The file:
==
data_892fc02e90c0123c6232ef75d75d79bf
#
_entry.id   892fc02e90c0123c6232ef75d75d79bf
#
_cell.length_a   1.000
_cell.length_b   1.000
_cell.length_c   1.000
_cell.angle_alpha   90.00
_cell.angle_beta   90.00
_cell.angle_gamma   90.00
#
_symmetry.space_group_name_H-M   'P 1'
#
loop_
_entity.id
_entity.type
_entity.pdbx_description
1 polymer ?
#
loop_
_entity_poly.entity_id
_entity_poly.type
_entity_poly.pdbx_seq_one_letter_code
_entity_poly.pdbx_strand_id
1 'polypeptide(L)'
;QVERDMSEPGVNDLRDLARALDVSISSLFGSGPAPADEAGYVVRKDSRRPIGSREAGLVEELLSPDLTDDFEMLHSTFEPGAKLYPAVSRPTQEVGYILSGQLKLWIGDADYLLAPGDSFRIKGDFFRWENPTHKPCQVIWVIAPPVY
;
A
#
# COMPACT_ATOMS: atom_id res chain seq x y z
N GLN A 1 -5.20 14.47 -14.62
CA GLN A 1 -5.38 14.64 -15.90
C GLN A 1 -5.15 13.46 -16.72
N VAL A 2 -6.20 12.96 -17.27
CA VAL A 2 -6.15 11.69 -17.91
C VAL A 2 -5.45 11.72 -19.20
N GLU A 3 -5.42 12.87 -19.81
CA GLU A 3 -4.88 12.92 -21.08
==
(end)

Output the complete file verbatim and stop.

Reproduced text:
data_892fc02e90c0123c6232ef75d75d79bf
#
_entry.id   892fc02e90c0123c6232ef75d75d79bf
#
_cell.length_a   1.000
_cell.length_b   1.000
_cell.length_c   1.000
_cell.angle_alpha   90.00
_cell.angle_beta   90.00
_cell.angle_gamma   90.00
#
_symmetry.space_group_name_H-M   'P 1'
#
loop_
_entity.id
_entity.type
_entity.pdbx_description
1 polymer ?
#
loop_
_entity_poly.entity_id
_entity_poly.type
_entity_poly.pdbx_seq_one_letter_code
_entity_poly.pdbx_strand_id
1 'polypeptide(L)'
;QVERDMSEPGVNDLRDLARALDVSISSLFGSGPAPADEAGYVVRKDSRRPIGSREAGLVEELLSPDLTDDFEMLHSTFEPGAKLYPAVSRPTQEVGYILSGQLKLWIGDADYLLAPGDSFRIKGDFFRWENPTHKPCQVIWVIAPPVY
;
A
#
# COMPACT_ATOMS: atom_id res chain seq x y z
N GLN A 1 -5.20 14.47 -14.62
CA GLN A 1 -5.38 14.64 -15.90
C GLN A 1 -5.15 13.46 -16.72
N VAL A 2 -6.20 12.96 -17.27
CA VAL A 2 -6.15 11.69 -17.91
C VAL A 2 -5.45 11.72 -19.20
N GLU A 3 -5.42 12.87 -19.81
CA GLU A 3 -4.88 12.92 -21.08